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Proposal to Reduce the Speed of Trucks & Wrecks on Our Roads

A correlation between truck speeds and wrecks.

Federal crash data shows that all but 6 states had increases in tractor-trailer related deaths between 2009 and 2017. The top five states with the greatest number of truck crash deaths during 2017 were Texas, California, Florida, Georgia and Pennsylvania. The states with the greatest percentage increases in truck crash deaths over the same period were Washington, Idaho, Colorado, Texas and Nevada.

Road Safe America (“RSA”) co-founder Steve Owings notes that most of the states above have truck speed limits of 70 mph or more.  He believes there is no reason why 80,000 pound big-rigs should be traveling at such high speeds because they cannot stop quickly in emergency situations.

A proposal to address the issue

Mr. Owings does, however, point to some easily implemented steps that can be taken to help fix the problem:

“[u]nlike many other leading nations, our country does not require the use of automatic emergency braking or even speed limiters, which would help to save lives of people in passenger vehicles and professional truck drivers, too. In fact, required use of speed limiters is so prevalent around the world that they have been built into America’s big-rig trucks since the 1990s.  So, all that is needed is a requirement to turn them on and set them at a reasonable top speed such as 65 mph. A recent national survey found 80% of voters across all demographics join us in calling for these requirements.”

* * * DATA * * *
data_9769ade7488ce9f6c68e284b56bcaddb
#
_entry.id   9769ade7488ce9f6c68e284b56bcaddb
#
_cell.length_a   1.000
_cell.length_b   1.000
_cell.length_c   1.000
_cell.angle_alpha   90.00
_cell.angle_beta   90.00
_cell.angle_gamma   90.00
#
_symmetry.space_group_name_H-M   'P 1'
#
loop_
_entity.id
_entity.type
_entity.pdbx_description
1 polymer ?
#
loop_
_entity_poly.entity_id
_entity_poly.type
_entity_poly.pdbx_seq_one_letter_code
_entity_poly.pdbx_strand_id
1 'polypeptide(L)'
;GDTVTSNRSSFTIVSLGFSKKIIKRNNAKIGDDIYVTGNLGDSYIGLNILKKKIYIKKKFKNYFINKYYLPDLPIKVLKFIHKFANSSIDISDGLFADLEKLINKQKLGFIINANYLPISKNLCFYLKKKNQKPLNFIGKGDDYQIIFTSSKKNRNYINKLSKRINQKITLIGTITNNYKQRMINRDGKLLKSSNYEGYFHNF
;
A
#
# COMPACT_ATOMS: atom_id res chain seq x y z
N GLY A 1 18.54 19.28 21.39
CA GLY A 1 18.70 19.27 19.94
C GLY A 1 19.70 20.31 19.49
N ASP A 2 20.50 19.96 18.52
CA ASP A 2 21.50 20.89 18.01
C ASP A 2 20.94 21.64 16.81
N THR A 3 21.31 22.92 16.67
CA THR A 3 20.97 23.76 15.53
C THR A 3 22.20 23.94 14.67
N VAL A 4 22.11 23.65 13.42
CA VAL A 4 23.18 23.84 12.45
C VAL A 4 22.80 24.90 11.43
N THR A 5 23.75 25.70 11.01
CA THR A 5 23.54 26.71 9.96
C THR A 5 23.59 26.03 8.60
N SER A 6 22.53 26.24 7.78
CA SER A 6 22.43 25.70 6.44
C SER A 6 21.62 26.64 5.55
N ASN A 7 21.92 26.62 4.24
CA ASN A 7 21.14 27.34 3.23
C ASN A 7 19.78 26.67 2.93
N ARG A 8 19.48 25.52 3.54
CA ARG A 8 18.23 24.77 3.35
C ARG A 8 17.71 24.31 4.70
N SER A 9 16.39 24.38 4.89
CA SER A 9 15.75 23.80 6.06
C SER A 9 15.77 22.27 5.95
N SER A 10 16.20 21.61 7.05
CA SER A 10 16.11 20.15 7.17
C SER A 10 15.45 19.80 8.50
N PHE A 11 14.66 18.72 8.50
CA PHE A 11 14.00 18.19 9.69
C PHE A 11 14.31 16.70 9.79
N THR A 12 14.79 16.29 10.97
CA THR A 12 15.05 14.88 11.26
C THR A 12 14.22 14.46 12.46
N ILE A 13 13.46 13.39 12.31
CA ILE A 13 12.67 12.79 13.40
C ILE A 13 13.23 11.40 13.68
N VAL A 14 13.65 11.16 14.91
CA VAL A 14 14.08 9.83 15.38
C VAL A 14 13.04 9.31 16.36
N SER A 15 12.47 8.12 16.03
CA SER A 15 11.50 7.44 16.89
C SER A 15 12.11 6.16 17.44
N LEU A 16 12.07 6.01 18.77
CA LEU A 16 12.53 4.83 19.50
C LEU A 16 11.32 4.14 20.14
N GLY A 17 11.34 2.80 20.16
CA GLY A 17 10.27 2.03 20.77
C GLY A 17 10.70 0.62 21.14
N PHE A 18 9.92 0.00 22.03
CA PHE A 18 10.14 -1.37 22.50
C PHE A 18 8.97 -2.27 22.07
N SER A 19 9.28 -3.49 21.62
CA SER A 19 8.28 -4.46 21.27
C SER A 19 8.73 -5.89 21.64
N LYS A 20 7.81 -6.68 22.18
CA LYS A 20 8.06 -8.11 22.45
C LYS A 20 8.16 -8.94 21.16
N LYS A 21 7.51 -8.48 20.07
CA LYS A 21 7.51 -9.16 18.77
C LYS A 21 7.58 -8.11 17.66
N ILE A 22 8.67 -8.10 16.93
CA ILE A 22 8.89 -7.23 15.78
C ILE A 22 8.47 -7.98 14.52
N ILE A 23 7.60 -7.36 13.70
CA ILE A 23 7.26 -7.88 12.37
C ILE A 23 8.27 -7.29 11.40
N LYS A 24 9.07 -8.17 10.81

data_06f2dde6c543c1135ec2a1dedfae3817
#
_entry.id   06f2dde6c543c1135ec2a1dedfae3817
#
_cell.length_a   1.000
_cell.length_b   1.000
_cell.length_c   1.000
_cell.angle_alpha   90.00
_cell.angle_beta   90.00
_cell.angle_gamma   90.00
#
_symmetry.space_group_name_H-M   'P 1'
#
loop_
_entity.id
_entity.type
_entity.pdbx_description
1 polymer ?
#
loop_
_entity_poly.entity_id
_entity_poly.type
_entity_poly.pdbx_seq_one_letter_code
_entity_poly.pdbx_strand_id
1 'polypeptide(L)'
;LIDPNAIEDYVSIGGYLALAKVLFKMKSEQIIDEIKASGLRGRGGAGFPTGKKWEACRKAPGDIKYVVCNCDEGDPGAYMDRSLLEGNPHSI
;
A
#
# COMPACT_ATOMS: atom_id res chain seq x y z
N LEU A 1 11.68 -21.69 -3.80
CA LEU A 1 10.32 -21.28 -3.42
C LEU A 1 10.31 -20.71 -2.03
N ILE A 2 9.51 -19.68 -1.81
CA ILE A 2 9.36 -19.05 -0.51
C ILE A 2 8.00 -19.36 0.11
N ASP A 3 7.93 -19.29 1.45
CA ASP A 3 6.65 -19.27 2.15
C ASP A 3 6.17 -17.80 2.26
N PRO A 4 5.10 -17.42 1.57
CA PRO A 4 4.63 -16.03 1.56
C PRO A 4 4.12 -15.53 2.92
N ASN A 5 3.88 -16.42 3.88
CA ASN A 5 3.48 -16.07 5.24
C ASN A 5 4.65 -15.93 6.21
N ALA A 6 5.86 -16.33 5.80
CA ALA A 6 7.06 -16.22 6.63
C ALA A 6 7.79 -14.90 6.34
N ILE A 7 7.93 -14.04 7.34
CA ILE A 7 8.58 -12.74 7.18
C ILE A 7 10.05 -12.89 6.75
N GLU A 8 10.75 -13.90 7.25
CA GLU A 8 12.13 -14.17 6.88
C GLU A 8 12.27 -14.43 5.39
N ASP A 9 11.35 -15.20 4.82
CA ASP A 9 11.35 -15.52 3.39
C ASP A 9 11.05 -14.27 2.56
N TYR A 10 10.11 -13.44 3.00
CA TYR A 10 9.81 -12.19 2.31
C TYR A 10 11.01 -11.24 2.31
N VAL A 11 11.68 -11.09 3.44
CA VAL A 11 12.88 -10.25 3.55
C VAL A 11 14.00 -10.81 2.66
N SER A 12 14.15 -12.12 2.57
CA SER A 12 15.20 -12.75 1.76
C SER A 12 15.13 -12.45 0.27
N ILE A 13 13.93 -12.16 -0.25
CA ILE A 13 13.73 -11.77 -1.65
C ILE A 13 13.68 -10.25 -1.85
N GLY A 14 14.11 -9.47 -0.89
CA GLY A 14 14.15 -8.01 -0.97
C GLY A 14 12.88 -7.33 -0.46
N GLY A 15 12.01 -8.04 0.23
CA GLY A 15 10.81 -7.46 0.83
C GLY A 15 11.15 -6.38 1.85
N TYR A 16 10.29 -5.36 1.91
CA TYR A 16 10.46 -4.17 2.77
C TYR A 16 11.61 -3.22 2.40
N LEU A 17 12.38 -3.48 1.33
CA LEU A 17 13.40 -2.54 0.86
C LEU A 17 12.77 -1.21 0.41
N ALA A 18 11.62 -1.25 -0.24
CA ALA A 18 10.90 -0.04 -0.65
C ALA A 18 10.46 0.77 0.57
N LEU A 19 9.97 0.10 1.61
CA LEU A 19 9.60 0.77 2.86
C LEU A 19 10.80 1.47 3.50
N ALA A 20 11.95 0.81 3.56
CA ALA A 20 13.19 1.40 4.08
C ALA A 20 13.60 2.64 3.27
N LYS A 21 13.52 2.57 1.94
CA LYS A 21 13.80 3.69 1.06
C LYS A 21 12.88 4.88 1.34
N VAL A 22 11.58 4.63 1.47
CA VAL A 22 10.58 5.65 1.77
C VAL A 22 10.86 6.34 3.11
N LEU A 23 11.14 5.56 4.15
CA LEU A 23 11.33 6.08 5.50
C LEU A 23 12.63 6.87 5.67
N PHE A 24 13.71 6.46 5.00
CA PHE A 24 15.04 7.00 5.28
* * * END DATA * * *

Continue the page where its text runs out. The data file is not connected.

A copy of a letter RSA and others sent to Congress on this topic is available at:

Speed caps were previously considered by regulators

A 2016 proposal was considered by regulators at the National Highway Traffic Safety Administration and the Federal Motor Carrier Safety Administration to cap speeds of vehicles weighing more than 26,000 pounds. The proponents of the proposal believed that capping speeds for larger vehicles would not only reduce crashes but save $1 billion per year in fuel costs.

Opponents of the caps fear that slowing trucks down will cause greater speed differentials between them and other vehicles on the road which may also increase wrecks.

Speed reductions should be considered given their easy implementation

Given the easy implementation of speed limits in newer trucks with governors, it seems worthwhile to consider gradual stepped down speed limit caps in trucks. From there, data can be obtained and analyzed on how truck involved wrecks have decreased and whether additional speed reductions are warranted.

Brian Custy